Your personal best is never enough.
Trying your best is never enough. There is no other option; you MUST succeed in what you set out to do. And you will. You’ll defy every limit you once placed on yourself, delete every instance of “I’m not good enough”. It happens when you decide it will, and no sooner.
This sport will bring out the best and worse in you.
You’ll learn that you are stronger, faster, braver, and more capable than you ever imagined.
You’ll learn that you can be selfish, annoying, aggressive, bitchy, incapable of controlling your emotions. You’ll find that what you do or say to someone out of anger and inattention causes pain that you are responsible for inflicting.
You’ll learn that you are kinder than you once thought you would ever let yourself be. You’ll discover a budding loyalty within you that builds you into the kind of amazing someone you thought you’d never meet. And no matter how hard it is, you are now able to look someone in the eye and say you are sorry for what you did wrong.
Some days will break your heart.
After practicing and perfecting a part for days, it will be cut.
You’ll have the best personal show of your season only to be told that what you have done is not good enough. You have run out of time to be good enough.
Your best friend will turn against you and you will never get them back.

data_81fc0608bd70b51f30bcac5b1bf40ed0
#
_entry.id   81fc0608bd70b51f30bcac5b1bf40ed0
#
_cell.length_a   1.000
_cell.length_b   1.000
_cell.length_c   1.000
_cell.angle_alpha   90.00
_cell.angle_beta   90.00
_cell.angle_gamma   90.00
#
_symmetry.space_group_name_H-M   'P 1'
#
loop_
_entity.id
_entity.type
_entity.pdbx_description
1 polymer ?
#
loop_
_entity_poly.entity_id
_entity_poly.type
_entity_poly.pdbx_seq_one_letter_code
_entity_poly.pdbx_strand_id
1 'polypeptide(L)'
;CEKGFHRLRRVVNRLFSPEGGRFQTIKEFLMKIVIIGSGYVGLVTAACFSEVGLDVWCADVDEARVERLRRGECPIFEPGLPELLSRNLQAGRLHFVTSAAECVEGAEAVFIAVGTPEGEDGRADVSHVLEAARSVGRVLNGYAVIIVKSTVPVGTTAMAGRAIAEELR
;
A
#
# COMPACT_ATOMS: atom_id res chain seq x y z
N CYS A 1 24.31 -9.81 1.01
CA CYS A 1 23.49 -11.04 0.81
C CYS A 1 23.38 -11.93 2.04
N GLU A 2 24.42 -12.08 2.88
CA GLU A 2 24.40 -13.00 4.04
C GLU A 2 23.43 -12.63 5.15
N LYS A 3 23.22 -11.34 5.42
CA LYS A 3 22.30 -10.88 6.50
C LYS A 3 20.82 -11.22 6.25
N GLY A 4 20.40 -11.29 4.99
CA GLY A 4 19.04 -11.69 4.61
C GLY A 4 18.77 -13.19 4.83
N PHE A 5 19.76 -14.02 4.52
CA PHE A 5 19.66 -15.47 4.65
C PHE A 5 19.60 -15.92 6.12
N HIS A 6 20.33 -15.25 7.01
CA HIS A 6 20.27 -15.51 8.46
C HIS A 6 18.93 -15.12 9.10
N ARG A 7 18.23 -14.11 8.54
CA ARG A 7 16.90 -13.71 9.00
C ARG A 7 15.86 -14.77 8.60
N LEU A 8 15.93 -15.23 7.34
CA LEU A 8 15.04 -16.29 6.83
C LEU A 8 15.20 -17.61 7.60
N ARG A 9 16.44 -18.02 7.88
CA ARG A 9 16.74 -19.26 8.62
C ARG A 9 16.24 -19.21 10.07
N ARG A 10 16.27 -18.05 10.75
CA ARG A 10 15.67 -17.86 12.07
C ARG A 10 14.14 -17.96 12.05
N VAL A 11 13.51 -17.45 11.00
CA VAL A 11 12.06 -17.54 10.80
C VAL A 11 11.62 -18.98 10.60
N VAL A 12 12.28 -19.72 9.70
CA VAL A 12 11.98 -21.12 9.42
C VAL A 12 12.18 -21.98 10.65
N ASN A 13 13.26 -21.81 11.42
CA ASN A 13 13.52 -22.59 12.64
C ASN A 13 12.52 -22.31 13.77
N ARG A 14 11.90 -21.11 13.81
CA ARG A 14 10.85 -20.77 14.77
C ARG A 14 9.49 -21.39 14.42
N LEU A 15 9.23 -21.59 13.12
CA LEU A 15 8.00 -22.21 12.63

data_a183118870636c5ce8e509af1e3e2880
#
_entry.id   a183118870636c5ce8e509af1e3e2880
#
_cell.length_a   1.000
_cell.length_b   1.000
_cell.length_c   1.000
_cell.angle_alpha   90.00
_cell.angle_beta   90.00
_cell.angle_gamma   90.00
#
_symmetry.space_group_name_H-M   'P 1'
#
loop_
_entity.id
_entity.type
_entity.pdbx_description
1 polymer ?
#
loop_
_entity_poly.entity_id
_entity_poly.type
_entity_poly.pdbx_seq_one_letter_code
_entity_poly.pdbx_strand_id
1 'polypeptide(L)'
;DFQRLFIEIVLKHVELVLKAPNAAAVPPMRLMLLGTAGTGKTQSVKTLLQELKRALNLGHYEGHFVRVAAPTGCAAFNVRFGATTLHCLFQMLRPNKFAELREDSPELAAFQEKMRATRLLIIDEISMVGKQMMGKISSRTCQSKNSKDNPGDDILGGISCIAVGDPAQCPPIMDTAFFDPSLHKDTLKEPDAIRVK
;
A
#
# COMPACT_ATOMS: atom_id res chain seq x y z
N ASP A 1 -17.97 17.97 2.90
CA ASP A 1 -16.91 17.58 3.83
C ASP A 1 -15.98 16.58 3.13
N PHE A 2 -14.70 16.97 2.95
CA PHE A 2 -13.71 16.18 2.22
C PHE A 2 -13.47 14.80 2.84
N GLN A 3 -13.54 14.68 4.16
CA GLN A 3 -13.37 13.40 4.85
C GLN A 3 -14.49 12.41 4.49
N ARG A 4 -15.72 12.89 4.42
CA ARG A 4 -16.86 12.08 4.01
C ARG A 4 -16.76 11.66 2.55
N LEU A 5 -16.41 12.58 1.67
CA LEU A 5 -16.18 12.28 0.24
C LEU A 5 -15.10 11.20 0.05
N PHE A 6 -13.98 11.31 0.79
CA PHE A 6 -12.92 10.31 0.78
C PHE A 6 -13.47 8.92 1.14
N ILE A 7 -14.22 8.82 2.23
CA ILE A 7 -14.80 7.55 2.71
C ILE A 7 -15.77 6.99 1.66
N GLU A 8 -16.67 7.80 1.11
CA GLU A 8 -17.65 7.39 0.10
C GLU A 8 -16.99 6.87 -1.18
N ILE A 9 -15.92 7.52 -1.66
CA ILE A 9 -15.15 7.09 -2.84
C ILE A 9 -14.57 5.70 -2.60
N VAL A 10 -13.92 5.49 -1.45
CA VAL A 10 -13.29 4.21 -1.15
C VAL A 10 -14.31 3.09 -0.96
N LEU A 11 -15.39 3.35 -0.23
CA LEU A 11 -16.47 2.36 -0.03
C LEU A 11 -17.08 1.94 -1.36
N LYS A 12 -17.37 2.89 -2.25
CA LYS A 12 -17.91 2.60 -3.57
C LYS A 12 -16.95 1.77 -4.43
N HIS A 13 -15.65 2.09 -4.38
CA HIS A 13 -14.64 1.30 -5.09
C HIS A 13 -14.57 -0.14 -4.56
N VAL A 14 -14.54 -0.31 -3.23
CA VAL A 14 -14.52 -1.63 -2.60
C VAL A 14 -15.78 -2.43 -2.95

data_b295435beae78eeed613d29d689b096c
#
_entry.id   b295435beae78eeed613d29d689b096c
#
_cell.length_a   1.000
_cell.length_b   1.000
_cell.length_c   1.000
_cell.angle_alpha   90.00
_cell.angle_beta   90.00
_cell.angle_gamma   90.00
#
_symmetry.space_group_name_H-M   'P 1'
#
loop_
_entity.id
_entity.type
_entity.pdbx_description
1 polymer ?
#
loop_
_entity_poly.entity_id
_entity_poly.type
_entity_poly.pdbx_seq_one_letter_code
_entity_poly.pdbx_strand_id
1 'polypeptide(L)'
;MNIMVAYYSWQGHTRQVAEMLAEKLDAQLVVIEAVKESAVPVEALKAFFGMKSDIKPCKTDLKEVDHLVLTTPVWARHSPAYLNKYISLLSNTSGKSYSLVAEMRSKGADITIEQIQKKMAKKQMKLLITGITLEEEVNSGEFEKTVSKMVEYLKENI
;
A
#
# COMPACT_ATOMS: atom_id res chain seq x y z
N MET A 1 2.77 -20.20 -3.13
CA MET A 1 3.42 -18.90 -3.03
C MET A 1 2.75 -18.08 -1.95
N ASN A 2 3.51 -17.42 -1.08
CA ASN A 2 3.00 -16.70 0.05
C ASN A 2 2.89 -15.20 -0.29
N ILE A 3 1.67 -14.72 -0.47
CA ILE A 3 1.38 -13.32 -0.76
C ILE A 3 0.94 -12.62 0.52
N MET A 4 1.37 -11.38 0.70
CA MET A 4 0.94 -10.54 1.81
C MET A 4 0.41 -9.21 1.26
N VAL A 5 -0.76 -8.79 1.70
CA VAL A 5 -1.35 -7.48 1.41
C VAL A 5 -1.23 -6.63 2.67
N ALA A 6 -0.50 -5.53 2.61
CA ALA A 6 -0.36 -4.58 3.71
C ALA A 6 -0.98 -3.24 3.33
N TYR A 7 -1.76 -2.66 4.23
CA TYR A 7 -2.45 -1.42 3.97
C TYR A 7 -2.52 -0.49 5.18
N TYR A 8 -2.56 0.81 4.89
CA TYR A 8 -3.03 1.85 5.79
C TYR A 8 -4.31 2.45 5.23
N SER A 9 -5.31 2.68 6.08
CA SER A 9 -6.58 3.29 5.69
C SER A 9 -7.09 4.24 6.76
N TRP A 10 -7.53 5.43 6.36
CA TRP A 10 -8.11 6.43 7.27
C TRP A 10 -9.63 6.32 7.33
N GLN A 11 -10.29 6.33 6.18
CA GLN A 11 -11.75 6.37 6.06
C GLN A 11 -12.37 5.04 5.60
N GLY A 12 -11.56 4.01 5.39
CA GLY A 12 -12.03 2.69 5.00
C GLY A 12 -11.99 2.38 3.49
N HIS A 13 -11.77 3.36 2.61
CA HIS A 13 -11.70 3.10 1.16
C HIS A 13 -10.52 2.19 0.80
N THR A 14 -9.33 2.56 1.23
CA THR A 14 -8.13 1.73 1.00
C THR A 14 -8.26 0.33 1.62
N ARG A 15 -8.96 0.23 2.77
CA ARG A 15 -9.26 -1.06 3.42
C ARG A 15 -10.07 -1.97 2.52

There are people in this activity who have been corralled together mid-season to be told that their corps is folding and their season is no more.
Some days will break your heart.
You will be angry at almost every person in the corps at some point and you will forgive almost all of them.
Almost nothing your mind thinks or feels in the drum corps bubble will be logical by real life standards. Emotions are blown out of proportion, reason is disabled, and there is no time to piece anything back together that falls apart. It isn’t until after the end of tour that things will reach homeostasis again.
The dome will take your breath away and you must fight to take it back.
This isn’t what they told you. That your final performances would flow out of you, that you’d be on auto-pilot.
No. On the field level, the dome is silent. You’ll look up to the side and see all those people, the 10 or 10,000 that there are. They are all looking down at you, watching your every move. You won’t hear them, no matter what dull roar they make. You’ll enter the field with a ringing in your ears. The ringing won’t stop, not even when the silence is broken by shouts of your name, eerily distant and incoherent, echoing down from the 600 level.